It's only through these wake up calls like skyrocketing rates of obesity and chronic disease, the Vioxx scandal and the FDA credibility scandal (where we find that even two thirds of the FDA's own scientists don't have confidence in the agency's ability to protect the American public) that we are reminded to open our eyes, take a look around and ask some serious questions like "Hey, if this is a hospital treating heart patients, should we really be serving french fries and double cheeseburgers in the lobby?" Well, of course not! Only a McDonald's representative would insist that they should. Everybody else who has any remaining cognitive ability would agree with Toby Cosgrove on this. The man is right, he deserves credit for his courage in standing up against McDonald's, and I hope he is victorious in evicting the restaurant from the clinic.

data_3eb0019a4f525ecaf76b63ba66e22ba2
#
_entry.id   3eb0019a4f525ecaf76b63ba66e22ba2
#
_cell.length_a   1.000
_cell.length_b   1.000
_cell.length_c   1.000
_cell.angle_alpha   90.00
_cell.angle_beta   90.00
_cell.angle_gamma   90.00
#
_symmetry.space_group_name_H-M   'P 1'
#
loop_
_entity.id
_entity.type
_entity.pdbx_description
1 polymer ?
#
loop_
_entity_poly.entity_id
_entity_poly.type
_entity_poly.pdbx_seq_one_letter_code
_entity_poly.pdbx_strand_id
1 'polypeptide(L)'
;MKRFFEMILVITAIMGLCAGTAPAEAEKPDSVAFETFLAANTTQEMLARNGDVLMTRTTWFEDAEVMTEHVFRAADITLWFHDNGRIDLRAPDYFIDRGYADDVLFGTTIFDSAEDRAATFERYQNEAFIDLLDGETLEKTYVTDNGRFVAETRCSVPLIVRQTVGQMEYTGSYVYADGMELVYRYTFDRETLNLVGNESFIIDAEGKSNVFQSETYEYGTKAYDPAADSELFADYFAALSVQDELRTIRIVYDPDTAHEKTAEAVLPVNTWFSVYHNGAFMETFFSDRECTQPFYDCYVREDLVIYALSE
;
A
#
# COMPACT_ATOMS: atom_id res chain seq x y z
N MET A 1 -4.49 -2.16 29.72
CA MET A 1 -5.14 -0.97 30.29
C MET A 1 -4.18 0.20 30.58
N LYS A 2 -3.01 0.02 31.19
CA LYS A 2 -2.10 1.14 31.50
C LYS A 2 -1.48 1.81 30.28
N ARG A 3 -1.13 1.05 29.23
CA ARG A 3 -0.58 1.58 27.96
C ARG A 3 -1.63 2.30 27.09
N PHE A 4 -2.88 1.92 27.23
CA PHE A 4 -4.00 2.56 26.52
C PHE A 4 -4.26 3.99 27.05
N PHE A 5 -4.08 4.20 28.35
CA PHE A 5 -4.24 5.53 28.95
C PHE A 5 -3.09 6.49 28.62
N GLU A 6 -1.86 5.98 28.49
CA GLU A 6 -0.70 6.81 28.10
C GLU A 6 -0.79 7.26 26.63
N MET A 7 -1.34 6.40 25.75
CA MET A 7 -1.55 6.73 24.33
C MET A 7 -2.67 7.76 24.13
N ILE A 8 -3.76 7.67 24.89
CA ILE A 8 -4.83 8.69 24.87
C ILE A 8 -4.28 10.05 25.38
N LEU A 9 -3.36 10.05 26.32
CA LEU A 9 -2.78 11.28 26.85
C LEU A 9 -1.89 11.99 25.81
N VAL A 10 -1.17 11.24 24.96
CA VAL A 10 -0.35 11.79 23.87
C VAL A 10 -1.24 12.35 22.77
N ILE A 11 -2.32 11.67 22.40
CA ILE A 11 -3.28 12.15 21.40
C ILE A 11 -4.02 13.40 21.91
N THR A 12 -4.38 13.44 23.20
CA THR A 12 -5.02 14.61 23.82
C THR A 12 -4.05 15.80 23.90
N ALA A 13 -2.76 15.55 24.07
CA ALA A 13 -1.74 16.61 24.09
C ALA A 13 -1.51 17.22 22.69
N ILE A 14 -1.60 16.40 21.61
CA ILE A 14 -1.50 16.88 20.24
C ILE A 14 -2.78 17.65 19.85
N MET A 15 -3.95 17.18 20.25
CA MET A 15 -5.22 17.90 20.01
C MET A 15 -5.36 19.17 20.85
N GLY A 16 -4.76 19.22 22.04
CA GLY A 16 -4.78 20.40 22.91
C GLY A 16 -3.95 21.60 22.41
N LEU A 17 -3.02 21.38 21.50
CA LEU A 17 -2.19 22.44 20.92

Let it be the first of many such evictions. It's time to boot fast food restaurants and soft drink companies from all our institutions of learning and health.